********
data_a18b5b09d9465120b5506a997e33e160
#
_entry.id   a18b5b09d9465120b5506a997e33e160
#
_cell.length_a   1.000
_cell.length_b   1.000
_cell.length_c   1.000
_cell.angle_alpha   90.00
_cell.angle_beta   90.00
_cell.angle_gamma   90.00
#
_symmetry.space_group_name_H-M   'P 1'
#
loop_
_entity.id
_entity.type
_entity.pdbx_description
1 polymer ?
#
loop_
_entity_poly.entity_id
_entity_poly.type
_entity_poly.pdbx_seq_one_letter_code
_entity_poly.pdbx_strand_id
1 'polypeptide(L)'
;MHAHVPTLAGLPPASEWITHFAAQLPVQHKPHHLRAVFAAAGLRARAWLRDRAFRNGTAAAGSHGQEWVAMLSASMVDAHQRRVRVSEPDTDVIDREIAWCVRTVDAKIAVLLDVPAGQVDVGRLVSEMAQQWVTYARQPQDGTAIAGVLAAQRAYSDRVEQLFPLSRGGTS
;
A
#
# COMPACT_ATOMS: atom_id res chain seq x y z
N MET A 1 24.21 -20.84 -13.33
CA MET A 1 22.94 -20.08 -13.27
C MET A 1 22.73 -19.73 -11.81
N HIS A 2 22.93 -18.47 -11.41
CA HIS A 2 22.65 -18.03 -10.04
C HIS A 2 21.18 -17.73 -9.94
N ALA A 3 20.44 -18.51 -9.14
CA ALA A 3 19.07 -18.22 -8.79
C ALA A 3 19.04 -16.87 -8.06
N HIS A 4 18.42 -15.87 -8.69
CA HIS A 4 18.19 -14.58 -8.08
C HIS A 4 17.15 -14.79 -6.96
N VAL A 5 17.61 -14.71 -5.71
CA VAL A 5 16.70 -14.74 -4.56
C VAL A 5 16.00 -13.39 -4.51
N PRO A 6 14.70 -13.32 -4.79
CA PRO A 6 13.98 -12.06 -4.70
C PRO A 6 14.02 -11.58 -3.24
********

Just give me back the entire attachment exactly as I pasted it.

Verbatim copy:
data_a18b5b09d9465120b5506a997e33e160
#
_entry.id   a18b5b09d9465120b5506a997e33e160
#
_cell.length_a   1.000
_cell.length_b   1.000
_cell.length_c   1.000
_cell.angle_alpha   90.00
_cell.angle_beta   90.00
_cell.angle_gamma   90.00
#
_symmetry.space_group_name_H-M   'P 1'
#
loop_
_entity.id
_entity.type
_entity.pdbx_description
1 polymer ?
#
loop_
_entity_poly.entity_id
_entity_poly.type
_entity_poly.pdbx_seq_one_letter_code
_entity_poly.pdbx_strand_id
1 'polypeptide(L)'
;MHAHVPTLAGLPPASEWITHFAAQLPVQHKPHHLRAVFAAAGLRARAWLRDRAFRNGTAAAGSHGQEWVAMLSASMVDAHQRRVRVSEPDTDVIDREIAWCVRTVDAKIAVLLDVPAGQVDVGRLVSEMAQQWVTYARQPQDGTAIAGVLAAQRAYSDRVEQLFPLSRGGTS
;
A
#
# COMPACT_ATOMS: atom_id res chain seq x y z
N MET A 1 24.21 -20.84 -13.33
CA MET A 1 22.94 -20.08 -13.27
C MET A 1 22.73 -19.73 -11.81
N HIS A 2 22.93 -18.47 -11.41
CA HIS A 2 22.65 -18.03 -10.04
C HIS A 2 21.18 -17.73 -9.94
N ALA A 3 20.44 -18.51 -9.14
CA ALA A 3 19.07 -18.22 -8.79
C ALA A 3 19.04 -16.87 -8.06
N HIS A 4 18.42 -15.87 -8.69
CA HIS A 4 18.19 -14.58 -8.08
C HIS A 4 17.15 -14.79 -6.96
N VAL A 5 17.61 -14.71 -5.71
CA VAL A 5 16.70 -14.74 -4.56
C VAL A 5 16.00 -13.39 -4.51
N PRO A 6 14.70 -13.32 -4.79
CA PRO A 6 13.98 -12.06 -4.70
C PRO A 6 14.02 -11.58 -3.24